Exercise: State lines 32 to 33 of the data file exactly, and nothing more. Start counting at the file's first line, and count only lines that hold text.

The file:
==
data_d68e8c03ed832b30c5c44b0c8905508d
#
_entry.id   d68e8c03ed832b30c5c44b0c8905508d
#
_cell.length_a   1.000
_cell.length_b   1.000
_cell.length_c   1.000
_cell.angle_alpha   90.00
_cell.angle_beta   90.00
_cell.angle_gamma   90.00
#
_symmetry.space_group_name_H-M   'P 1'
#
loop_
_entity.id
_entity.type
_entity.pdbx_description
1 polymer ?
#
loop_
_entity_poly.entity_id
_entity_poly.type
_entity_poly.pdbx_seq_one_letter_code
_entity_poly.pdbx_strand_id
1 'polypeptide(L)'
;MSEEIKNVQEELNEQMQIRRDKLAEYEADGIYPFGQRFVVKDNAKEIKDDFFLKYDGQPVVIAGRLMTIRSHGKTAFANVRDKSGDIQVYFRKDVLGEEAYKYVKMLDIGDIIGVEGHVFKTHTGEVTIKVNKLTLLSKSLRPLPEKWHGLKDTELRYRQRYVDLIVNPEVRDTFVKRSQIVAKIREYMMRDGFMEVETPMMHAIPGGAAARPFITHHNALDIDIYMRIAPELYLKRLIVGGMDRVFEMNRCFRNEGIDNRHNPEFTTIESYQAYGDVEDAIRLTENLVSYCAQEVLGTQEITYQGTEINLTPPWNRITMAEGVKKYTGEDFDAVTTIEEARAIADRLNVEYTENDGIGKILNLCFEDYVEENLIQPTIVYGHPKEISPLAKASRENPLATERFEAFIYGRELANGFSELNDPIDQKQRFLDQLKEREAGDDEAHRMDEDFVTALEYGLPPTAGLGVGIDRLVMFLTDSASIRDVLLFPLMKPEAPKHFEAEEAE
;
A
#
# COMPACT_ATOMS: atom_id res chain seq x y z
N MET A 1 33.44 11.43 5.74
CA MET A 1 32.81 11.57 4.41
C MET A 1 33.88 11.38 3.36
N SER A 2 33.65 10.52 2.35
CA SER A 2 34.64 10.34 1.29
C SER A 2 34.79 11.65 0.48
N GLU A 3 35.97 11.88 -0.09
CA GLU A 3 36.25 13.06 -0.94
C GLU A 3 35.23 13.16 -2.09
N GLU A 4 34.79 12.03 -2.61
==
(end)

CA MET A 1 32.81 11.57 4.41
C MET A 1 33.88 11.38 3.36